Now, the speech given above from a son to a mother does not happen often. In fact, sadly, the only time I’ve ever heard somebody speak about another human being, let alone a family member — with this level of emotion, this level of gratitude, this level of raw heart — is during a eulogy.

During a eulogy, we are able to dive deep into the life of a human being. We are able to share character traits. We are able to share memories. We are able to share emotions. When delivering a eulogy, we speak about the person who passed with the utmost respect.

We let them and everybody attending know exactly how much they meant to us, and we tell them they will be forever cherished in our hearts.

But why don’t we do this for people when they’re alive? Why don’t we make grandiose gestures expressing our gratitude for somebody while they’re still here to listen? Why don’t we allow others to enjoy and understand the contributions they made to us and the rest of the world while they still have the ability and opportunity to hear and appreciate it?

Father of Positive Psychology, Martin Seligman, created an activity called “The Gratitude Visit”, and he urges people to write a letter to somebody in their life expressing all that they have done for them.

Then, this person is to follow up by arriving at the other person’s doorstep and reciting this letter for them aloud. The benefits Seligman has uncovered from years of research are enhancements in overall well-being and lower levels of depression.

We need more gratitude visits. We need to have the courage to show up at somebody’s doorstep and tell them how amazing of a human being they are. Because even though it may seem silly, and even though we may think others know how much we love them, they don’t hear it enough. You’re never going to look back on your life and wish you said, “I love you; I appreciate you; I am grateful for you.” less than you actually did.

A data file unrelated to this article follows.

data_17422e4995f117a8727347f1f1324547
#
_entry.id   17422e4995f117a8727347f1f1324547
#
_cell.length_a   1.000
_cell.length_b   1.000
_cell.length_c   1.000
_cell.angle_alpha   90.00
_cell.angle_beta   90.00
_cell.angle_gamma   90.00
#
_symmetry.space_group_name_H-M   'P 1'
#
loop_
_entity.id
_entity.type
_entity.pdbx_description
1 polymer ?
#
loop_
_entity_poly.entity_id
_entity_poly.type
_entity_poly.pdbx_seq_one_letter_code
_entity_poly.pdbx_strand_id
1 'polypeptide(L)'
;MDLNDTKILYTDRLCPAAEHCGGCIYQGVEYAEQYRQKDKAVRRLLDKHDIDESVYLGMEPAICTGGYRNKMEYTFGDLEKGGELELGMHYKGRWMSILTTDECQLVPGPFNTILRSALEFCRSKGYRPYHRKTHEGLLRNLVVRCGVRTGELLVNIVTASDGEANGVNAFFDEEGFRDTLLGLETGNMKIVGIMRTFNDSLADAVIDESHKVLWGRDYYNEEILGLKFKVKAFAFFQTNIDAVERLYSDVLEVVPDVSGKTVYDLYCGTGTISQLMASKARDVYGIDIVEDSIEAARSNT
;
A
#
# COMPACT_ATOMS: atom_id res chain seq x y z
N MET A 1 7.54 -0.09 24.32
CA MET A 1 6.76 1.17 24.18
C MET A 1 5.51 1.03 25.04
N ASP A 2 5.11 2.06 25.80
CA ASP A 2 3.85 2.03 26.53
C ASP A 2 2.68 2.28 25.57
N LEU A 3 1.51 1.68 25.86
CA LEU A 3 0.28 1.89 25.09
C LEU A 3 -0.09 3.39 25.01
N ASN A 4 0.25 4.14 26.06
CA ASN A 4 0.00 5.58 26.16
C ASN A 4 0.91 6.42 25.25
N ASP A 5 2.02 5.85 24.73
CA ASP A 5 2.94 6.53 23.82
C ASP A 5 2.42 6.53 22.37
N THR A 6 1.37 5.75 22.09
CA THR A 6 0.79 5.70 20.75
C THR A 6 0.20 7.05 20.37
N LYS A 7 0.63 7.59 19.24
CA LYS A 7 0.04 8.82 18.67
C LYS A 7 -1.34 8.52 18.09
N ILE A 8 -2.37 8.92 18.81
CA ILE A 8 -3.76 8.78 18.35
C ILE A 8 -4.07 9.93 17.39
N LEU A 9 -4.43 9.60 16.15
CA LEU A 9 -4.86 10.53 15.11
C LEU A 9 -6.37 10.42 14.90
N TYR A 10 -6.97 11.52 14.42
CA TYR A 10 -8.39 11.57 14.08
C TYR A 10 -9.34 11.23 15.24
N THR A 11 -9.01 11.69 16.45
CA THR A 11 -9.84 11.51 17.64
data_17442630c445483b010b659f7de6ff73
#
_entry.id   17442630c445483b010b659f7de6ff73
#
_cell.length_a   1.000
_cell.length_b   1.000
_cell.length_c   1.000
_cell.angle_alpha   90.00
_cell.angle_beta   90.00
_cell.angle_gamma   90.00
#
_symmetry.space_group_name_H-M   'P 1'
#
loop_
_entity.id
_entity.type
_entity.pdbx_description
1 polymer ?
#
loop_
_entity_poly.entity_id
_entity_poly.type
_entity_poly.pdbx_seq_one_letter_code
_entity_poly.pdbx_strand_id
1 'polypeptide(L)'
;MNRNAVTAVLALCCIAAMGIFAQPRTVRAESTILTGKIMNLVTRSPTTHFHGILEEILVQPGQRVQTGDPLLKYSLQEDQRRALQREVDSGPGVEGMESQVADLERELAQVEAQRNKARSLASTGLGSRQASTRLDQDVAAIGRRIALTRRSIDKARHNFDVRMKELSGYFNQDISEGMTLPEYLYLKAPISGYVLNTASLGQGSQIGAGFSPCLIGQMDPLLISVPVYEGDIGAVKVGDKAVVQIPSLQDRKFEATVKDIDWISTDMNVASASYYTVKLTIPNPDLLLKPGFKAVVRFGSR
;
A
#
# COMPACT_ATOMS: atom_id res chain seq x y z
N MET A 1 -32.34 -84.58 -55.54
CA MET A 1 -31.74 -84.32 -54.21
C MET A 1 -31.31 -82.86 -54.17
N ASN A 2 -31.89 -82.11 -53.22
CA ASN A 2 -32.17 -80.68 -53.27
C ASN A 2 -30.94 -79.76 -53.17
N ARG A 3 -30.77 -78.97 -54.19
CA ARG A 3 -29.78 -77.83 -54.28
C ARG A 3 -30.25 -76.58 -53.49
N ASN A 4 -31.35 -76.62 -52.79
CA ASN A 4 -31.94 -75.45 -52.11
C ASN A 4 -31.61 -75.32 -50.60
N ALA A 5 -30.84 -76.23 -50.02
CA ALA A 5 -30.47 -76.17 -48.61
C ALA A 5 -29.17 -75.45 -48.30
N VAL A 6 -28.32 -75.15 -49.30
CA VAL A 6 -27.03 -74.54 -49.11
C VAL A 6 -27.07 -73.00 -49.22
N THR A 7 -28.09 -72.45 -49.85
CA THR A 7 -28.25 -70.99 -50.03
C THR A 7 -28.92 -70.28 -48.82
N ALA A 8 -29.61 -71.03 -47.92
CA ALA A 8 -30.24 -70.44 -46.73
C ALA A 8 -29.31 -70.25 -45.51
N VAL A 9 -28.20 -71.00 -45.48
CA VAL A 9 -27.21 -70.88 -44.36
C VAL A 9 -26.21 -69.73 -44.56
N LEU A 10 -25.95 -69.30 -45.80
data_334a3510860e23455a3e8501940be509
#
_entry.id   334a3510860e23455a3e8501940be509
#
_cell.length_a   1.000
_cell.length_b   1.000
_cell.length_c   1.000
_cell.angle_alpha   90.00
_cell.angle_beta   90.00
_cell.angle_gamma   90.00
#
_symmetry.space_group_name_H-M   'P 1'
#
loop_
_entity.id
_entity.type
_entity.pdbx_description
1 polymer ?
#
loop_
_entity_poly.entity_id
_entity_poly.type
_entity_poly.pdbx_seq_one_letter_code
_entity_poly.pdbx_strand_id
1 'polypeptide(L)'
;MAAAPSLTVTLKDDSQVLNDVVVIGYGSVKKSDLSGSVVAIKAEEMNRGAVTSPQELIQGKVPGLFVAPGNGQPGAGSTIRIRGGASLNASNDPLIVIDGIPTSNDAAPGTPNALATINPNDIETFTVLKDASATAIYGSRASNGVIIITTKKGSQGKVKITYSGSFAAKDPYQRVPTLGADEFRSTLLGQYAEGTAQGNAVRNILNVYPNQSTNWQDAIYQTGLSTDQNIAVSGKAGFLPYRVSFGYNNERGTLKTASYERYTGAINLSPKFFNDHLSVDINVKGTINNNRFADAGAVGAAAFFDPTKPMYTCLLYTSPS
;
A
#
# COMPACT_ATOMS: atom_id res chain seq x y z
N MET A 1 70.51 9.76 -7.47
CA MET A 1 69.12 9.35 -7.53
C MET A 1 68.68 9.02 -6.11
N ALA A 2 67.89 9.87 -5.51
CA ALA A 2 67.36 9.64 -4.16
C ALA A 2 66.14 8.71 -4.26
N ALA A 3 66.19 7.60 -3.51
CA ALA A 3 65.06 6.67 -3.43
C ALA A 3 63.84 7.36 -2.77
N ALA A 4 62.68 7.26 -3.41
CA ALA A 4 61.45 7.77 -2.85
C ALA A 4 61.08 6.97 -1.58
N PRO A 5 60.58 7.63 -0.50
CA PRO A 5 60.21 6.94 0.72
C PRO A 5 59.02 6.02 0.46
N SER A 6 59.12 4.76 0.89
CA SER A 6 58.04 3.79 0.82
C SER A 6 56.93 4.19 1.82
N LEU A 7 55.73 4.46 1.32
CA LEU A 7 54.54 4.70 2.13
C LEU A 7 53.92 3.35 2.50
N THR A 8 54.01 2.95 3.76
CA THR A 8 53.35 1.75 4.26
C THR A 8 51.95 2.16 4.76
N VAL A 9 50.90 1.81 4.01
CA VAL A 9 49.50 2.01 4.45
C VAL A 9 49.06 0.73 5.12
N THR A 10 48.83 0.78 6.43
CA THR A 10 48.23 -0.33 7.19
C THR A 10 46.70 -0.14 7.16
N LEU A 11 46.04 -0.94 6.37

I know death and eulogies are touchy subjects. By no means do I write this to be morbid, and by no means do I write this to say that there’s anything wrong with the way we celebrate one’s life at the time of death.

But I do write this to hit a nerve and to spark a larger conversation. I write this to make the argument that if we were to provide people with a sort of eulogy while they were still living on this earth, we would aid in their positivity, we would aid in their mental health, and we would aid in the awareness that this person has had profound impacts on the people around them. And during this raw practice of gratitude, we as the givers would also reap the benefits of lifting somebody up, brightening their spirits, and coming from a place of benevolence that can reinvigorate the human condition.

In the scene with Kevin detailed above, it’s not a celebration of a life that somebody has already lived. But rather, it’s a celebration of a life that somebody is currently living.

In accordance with my own feelings about the importance of expressing the sincerest thanks to those in our lives whom we cherish most, it’s now my turn to look out at the audience of people, shuffle my papers, and recite a story of gratitude as I stand in front of the podium.

This story is fictional, but it demonstrates the revolutionary impact gratitude can have on people’s lives.

2 months before Kevin’s speech.